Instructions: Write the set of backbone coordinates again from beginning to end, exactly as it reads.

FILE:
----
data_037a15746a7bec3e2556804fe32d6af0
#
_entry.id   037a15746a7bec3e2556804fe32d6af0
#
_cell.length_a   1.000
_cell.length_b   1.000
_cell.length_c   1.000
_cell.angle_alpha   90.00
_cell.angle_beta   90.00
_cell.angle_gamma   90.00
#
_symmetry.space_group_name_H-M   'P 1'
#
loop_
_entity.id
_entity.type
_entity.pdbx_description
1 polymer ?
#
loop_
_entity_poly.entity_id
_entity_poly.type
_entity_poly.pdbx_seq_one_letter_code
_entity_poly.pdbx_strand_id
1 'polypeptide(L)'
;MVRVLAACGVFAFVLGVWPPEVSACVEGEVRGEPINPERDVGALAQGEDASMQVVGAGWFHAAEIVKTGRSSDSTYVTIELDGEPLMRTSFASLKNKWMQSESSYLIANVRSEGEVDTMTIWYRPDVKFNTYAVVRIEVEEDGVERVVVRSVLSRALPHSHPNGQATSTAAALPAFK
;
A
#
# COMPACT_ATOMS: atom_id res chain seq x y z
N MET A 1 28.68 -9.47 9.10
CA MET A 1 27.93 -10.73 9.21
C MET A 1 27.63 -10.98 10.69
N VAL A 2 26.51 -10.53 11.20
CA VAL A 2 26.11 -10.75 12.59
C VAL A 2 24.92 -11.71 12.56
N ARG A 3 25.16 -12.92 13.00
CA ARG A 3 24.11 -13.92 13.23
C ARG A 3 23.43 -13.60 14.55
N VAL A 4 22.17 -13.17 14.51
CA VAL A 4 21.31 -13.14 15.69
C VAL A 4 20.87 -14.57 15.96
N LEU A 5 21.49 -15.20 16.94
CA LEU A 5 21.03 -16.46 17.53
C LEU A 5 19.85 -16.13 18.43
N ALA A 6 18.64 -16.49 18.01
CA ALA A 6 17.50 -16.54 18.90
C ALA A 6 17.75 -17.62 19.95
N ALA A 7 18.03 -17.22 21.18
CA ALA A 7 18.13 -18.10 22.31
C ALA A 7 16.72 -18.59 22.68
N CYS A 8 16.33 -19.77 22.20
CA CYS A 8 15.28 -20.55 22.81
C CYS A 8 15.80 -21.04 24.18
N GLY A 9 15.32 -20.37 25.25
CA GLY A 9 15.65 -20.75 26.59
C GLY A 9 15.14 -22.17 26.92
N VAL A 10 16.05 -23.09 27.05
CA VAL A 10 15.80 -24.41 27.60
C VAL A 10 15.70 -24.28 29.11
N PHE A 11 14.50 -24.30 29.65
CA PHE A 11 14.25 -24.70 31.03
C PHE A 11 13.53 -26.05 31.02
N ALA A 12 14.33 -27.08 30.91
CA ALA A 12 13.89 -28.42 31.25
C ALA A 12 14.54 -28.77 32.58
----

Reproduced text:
data_037a15746a7bec3e2556804fe32d6af0
#
_entry.id   037a15746a7bec3e2556804fe32d6af0
#
_cell.length_a   1.000
_cell.length_b   1.000
_cell.length_c   1.000
_cell.angle_alpha   90.00
_cell.angle_beta   90.00
_cell.angle_gamma   90.00
#
_symmetry.space_group_name_H-M   'P 1'
#
loop_
_entity.id
_entity.type
_entity.pdbx_description
1 polymer ?
#
loop_
_entity_poly.entity_id
_entity_poly.type
_entity_poly.pdbx_seq_one_letter_code
_entity_poly.pdbx_strand_id
1 'polypeptide(L)'
;MVRVLAACGVFAFVLGVWPPEVSACVEGEVRGEPINPERDVGALAQGEDASMQVVGAGWFHAAEIVKTGRSSDSTYVTIELDGEPLMRTSFASLKNKWMQSESSYLIANVRSEGEVDTMTIWYRPDVKFNTYAVVRIEVEEDGVERVVVRSVLSRALPHSHPNGQATSTAAALPAFK
;
A
#
# COMPACT_ATOMS: atom_id res chain seq x y z
N MET A 1 28.68 -9.47 9.10
CA MET A 1 27.93 -10.73 9.21
C MET A 1 27.63 -10.98 10.69
N VAL A 2 26.51 -10.53 11.20
CA VAL A 2 26.11 -10.75 12.59
C VAL A 2 24.92 -11.71 12.56
N ARG A 3 25.16 -12.92 13.00
CA ARG A 3 24.11 -13.92 13.23
C ARG A 3 23.43 -13.60 14.55
N VAL A 4 22.17 -13.17 14.51
CA VAL A 4 21.31 -13.14 15.69
C VAL A 4 20.87 -14.57 15.96
N LEU A 5 21.49 -15.20 16.94
CA LEU A 5 21.03 -16.46 17.53
C LEU A 5 19.85 -16.13 18.43
N ALA A 6 18.64 -16.49 18.01
CA ALA A 6 17.50 -16.54 18.90
C ALA A 6 17.75 -17.62 19.95
N ALA A 7 18.03 -17.22 21.18
CA ALA A 7 18.13 -18.10 22.31
C ALA A 7 16.72 -18.59 22.68
N CYS A 8 16.33 -19.77 22.20
CA CYS A 8 15.28 -20.55 22.81
C CYS A 8 15.80 -21.04 24.18
N GLY A 9 15.32 -20.37 25.25
CA GLY A 9 15.65 -20.75 26.59
C GLY A 9 15.14 -22.17 26.92
N VAL A 10 16.05 -23.09 27.05
CA VAL A 10 15.80 -24.41 27.60
C VAL A 10 15.70 -24.28 29.11
N PHE A 11 14.50 -24.30 29.65
CA PHE A 11 14.25 -24.70 31.03
C PHE A 11 13.53 -26.05 31.02
N ALA A 12 14.33 -27.08 30.91
CA ALA A 12 13.89 -28.42 31.25
C ALA A 12 14.54 -28.77 32.58